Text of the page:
Natural gas consumed by electric power plants in the US set a new record in late July due to high summer temperatures, the country's Energy Information Administration (EIA) said in a statement on Wednesday.
“Electricity demand in response to high summer temperatures throughout much of the country, relatively low natural gas prices, the start of new natural gas-fired capacity, and greater use of existing natural gas-fired capacity have contributed to increased natural gas consumption in the electric power sector,” the EIA said.
Natural gas consumed by electric power plants (power burn) set a daily record high of 47.2 billion cubic feet (bcf) on Monday, July 27, the EIA said attributing to estimates of S&P Global Platts.
The previous record for US natural gas power burn to generate electricity was 45.4 bcf set on Aug. 6, 2019.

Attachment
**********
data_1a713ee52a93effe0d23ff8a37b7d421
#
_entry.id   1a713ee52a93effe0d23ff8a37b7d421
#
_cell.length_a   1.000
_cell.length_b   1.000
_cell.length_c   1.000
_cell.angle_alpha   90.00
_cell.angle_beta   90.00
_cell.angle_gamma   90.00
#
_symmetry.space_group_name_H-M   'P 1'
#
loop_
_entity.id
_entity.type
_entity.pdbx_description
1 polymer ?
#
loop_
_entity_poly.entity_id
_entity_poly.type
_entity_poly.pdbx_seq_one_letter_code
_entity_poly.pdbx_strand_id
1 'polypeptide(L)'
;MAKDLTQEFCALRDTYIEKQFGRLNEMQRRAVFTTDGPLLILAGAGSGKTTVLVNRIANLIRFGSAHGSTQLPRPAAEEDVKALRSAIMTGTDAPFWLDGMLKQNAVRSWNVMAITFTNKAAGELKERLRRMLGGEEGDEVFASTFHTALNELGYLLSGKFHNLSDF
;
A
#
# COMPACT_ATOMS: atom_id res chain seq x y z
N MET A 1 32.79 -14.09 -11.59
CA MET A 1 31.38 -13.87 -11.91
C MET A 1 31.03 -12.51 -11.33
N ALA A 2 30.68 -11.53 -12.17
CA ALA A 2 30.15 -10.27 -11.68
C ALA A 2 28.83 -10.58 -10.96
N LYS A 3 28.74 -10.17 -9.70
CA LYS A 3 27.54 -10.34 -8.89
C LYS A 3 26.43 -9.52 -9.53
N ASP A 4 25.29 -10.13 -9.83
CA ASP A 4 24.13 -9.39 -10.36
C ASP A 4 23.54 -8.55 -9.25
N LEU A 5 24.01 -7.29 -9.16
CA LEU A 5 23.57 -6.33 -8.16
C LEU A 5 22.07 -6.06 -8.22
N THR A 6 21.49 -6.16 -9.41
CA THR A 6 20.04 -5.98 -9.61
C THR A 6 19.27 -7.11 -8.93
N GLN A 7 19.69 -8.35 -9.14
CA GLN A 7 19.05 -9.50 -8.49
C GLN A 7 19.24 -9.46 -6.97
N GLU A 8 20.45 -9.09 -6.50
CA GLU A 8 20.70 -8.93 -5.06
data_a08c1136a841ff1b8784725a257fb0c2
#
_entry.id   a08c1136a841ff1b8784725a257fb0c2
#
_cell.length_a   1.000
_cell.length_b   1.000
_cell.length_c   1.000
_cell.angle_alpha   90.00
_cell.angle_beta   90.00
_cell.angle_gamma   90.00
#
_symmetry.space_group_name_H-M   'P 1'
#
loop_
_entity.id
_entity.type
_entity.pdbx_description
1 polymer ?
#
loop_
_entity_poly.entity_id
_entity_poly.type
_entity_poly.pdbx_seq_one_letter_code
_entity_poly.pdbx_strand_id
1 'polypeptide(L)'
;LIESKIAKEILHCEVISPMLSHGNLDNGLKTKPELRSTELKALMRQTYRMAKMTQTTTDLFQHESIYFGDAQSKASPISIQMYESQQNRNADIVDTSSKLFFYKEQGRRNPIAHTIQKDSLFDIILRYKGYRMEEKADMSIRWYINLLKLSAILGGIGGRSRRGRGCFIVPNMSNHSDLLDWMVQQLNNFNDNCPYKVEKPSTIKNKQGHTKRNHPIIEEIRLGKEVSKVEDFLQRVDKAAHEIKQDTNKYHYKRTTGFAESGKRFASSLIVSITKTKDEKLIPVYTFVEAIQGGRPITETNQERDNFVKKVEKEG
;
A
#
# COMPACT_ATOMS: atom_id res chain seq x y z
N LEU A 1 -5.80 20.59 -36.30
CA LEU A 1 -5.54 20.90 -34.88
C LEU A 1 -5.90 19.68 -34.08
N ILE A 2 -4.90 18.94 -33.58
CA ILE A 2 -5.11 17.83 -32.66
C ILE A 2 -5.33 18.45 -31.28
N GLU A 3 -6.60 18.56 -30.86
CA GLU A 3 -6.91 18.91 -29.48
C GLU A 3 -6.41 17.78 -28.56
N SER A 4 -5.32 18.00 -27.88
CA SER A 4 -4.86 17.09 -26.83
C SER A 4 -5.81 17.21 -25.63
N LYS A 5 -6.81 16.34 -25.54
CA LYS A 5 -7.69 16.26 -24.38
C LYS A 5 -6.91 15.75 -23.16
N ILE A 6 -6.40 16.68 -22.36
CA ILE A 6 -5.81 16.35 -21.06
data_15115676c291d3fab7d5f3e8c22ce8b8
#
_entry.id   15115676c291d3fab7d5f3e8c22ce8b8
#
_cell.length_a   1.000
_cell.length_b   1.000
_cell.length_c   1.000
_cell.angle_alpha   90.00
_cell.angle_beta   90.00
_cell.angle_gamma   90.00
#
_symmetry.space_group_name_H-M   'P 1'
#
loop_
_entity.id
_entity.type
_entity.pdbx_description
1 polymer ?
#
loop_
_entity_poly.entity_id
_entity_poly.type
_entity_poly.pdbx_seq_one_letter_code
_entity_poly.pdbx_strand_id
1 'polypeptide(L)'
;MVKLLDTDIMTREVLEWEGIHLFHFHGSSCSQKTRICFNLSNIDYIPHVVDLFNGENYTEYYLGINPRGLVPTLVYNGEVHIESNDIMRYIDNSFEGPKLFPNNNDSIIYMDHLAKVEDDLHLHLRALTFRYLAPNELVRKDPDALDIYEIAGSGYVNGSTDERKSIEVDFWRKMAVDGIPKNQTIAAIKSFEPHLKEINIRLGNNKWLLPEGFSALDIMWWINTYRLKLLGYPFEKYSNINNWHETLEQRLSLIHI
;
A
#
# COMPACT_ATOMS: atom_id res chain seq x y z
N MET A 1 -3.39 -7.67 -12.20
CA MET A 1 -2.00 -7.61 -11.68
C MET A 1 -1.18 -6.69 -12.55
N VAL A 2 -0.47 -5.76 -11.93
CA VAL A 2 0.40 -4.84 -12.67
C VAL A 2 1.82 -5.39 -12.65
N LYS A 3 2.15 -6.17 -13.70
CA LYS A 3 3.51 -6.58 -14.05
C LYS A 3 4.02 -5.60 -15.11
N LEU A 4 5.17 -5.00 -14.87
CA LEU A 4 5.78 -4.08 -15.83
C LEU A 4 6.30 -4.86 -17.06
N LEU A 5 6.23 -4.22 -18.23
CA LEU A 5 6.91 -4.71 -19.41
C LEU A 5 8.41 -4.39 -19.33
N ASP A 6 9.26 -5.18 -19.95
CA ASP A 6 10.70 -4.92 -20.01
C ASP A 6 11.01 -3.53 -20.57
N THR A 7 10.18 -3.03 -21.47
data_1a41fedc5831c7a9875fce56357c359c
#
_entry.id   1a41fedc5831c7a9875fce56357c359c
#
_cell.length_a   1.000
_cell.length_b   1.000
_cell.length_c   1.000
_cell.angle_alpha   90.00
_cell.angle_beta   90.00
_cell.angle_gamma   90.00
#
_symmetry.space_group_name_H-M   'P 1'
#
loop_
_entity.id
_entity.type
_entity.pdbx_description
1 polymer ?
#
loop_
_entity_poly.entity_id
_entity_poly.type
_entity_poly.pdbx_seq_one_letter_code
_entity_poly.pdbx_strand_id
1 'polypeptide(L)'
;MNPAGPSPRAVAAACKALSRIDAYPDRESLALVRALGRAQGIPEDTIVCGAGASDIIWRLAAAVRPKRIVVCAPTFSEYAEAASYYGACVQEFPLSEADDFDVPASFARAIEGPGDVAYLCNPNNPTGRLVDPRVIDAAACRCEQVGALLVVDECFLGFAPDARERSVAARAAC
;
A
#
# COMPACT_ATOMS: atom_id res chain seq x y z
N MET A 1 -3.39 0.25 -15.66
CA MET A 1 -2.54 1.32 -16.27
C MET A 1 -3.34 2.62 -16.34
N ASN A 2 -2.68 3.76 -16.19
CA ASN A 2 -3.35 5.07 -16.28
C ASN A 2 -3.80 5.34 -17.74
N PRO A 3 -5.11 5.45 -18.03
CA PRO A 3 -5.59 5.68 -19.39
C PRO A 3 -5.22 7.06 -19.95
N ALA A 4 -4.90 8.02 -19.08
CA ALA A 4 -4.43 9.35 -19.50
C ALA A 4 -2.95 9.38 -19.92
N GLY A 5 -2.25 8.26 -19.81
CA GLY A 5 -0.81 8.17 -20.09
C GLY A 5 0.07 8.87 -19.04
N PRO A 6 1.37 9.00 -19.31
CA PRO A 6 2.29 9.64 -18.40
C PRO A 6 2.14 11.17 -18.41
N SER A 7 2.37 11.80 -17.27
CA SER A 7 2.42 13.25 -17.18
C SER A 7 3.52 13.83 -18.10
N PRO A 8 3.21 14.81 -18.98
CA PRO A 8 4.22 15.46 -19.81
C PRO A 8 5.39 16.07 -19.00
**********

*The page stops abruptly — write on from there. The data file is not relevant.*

The agency said the natural gas-fired generation in the lower 48 states, excluding Alaska and Hawaii, also reached an all-time high of 316 gigawatts (GW) on the same day.
Natural gas is a vital option for power production, as it can provide power at any time, even at times of high demand. In contrast, some technologies for renewable energy and nuclear power plants may be non-dispatchable and unable to adapt their output to meet peak demand.
In the past few years, the US energy market has switched towards more gas-fired and renewable-powered generation, and away from coal-fired and nuclear-powered generation.
A total of 103 coal-fired power plants with a total capacity of 22.2 GW were replaced or converted to natural gas, mainly in the eastern half of the country, between 2011 and 2019.
By Sibel Morrow